Series
Eyes on the Prize
Series
America, They Loved You Madly
Title
Interview with Ernest Green
Contributing Organization
Film and Media Archive, Washington University in St. Louis (St. Louis, Missouri)
AAPB ID
cpb-aacip/151-3b5w669t2k
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Description
Episode Description
Interview with Ernest Green conducted in 1979 for America, They Loved You Madly, a precursor to Eyes on the Prize. Discussion centers on Green's role as one of the Little Rock Nine during the integration crisis at Central High School. Mr. Green mentions other students, including Melba Pattillo Beals, Minnijean Brown and Elizabeth Eckford.
Episode Description
This interview discusses the Little Rock Crisis.
Created Date
1979-08-26
Genres
Interview
Media type
Moving Image
Duration
00:47:37
Embed Code
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Credits
Interviewee: Green, Ernest G.
Interviewer: Bagwell, Orlando
Sound: Blackwell, Charles
AAPB Contributor Holdings
Film & Media Archive, Washington University in St. Louis
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Identifier: 329-4 (MAVIS Component Number)
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Duration: 0:16:40
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Color: Color
Duration: 0:38:56
Film & Media Archive, Washington University in St. Louis
Identifier: 329-11 (MAVIS Component Number)
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Identifier: 329-12 (MAVIS Component Number)
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Generation: Preservation
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Identifier: 329-15 (MAVIS Component Number)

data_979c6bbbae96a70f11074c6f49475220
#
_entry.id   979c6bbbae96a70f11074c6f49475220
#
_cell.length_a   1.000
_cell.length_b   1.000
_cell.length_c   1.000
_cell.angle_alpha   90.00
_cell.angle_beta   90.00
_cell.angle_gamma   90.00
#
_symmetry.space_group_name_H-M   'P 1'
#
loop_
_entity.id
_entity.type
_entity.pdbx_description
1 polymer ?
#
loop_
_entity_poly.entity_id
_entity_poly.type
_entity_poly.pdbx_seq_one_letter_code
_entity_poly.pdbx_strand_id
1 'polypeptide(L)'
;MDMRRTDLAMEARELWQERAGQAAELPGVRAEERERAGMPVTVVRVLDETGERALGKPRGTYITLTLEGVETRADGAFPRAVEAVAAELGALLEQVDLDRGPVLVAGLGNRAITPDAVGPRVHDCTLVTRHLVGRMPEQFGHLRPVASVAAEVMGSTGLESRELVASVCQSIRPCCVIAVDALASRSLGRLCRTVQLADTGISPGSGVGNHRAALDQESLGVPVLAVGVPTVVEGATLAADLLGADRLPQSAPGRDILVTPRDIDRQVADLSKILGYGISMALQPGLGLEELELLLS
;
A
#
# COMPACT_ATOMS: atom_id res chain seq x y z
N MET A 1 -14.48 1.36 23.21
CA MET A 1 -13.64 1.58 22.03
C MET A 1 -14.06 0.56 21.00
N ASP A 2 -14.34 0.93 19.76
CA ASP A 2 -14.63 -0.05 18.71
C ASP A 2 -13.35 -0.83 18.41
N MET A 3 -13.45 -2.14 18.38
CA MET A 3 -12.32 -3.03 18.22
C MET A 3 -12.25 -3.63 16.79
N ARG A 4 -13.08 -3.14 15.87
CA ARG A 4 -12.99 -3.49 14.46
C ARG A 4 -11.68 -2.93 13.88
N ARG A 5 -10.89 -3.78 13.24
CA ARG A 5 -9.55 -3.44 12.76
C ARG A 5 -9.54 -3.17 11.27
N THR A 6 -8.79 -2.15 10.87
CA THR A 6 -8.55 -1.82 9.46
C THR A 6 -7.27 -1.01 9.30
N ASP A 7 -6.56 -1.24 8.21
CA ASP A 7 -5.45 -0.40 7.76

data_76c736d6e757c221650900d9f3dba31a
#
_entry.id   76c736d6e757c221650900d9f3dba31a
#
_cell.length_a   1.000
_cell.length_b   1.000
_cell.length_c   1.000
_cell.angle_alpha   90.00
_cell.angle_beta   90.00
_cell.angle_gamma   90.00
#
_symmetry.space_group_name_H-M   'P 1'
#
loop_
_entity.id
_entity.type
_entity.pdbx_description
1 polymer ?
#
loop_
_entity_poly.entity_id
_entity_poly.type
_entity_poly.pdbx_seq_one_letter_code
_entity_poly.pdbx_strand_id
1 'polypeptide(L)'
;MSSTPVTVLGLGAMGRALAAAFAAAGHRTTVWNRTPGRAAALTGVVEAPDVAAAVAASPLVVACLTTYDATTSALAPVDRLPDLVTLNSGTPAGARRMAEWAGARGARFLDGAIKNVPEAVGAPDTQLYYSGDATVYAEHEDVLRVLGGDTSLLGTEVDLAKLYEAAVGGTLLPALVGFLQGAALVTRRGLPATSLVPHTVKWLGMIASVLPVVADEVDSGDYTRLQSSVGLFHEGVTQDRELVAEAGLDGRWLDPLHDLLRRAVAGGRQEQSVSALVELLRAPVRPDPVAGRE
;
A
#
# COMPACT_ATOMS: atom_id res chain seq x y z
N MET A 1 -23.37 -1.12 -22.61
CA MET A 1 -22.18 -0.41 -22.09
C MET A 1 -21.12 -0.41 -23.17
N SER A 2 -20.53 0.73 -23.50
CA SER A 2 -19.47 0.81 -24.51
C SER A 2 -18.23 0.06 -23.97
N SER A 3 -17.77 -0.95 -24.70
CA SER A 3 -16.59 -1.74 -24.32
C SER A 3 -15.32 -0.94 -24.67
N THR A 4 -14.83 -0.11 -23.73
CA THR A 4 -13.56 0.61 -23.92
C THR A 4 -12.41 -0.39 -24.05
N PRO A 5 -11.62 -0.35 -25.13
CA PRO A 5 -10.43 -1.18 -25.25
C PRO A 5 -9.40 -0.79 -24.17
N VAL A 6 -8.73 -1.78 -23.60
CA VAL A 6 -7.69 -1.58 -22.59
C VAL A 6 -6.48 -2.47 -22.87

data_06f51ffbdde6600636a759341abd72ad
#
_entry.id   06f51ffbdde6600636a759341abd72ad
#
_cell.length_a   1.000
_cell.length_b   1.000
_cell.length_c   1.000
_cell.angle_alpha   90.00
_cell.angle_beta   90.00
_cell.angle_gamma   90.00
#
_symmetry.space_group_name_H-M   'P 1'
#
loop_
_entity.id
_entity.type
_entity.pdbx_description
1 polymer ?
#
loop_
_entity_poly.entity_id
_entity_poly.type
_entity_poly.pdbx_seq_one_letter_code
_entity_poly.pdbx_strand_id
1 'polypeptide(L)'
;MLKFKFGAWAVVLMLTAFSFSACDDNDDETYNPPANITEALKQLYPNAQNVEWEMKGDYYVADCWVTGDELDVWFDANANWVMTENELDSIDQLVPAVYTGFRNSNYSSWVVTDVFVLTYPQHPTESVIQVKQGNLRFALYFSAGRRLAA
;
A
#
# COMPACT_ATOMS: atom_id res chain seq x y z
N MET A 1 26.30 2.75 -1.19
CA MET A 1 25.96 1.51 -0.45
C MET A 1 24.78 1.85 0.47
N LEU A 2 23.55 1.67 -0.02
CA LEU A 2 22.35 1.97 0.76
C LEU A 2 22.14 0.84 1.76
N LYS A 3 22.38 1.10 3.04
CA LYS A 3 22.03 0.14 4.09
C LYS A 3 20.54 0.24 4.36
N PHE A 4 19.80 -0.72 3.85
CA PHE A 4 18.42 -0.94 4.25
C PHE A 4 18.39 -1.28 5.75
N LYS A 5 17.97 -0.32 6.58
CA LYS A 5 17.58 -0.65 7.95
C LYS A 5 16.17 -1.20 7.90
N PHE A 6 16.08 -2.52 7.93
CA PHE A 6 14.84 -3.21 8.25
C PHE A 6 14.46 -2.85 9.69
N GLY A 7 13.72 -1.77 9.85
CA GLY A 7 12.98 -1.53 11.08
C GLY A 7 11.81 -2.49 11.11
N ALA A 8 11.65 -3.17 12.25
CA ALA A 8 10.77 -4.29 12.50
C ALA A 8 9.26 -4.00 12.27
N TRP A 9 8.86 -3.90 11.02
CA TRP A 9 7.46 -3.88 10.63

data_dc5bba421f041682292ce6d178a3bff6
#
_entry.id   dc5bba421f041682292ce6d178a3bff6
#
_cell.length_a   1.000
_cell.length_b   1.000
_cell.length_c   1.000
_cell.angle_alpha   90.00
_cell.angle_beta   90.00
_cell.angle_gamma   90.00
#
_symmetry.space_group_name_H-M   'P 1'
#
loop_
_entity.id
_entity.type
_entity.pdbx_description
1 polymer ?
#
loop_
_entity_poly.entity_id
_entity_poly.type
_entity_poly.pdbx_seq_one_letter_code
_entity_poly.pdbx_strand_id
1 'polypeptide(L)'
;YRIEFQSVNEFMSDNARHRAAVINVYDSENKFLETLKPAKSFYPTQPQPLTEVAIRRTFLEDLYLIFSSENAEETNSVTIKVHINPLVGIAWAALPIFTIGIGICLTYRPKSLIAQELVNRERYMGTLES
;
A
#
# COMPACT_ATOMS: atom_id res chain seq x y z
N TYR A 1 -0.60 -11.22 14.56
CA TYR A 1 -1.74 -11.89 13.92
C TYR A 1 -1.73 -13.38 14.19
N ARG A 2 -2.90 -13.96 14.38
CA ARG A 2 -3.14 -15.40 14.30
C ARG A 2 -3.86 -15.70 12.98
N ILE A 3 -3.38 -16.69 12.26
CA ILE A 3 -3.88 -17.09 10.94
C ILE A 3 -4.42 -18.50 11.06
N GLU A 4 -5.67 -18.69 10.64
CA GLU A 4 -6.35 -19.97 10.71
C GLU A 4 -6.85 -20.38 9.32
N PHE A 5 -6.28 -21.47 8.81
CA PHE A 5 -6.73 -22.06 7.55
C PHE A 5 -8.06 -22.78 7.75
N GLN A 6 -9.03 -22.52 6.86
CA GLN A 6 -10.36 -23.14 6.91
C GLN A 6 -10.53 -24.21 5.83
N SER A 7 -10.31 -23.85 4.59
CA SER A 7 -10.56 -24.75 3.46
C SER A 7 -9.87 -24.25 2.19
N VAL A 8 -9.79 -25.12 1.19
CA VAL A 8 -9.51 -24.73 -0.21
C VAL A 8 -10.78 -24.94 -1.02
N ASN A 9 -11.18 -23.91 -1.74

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Identifier: 329-20 (MAVIS Component Number)
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Film & Media Archive, Washington University in St. Louis
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Film & Media Archive, Washington University in St. Louis
Identifier: 329-24 (MAVIS Component Number)
Format: Video/quicktime
Generation: Preservation
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Citations
Chicago: “Eyes on the Prize; America, They Loved You Madly; Interview with Ernest Green,” 1979-08-26, Film and Media Archive, Washington University in St. Louis, American Archive of Public Broadcasting (GBH and the Library of Congress), Boston, MA and Washington, DC, accessed June 16, 2024, http://americanarchive.org/catalog/cpb-aacip-151-3b5w669t2k.
MLA: “Eyes on the Prize; America, They Loved You Madly; Interview with Ernest Green.” 1979-08-26. Film and Media Archive, Washington University in St. Louis, American Archive of Public Broadcasting (GBH and the Library of Congress), Boston, MA and Washington, DC. Web. June 16, 2024. <http://americanarchive.org/catalog/cpb-aacip-151-3b5w669t2k>.
APA: Eyes on the Prize; America, They Loved You Madly; Interview with Ernest Green. Boston, MA: Film and Media Archive, Washington University in St. Louis, American Archive of Public Broadcasting (GBH and the Library of Congress), Boston, MA and Washington, DC. Retrieved from http://americanarchive.org/catalog/cpb-aacip-151-3b5w669t2k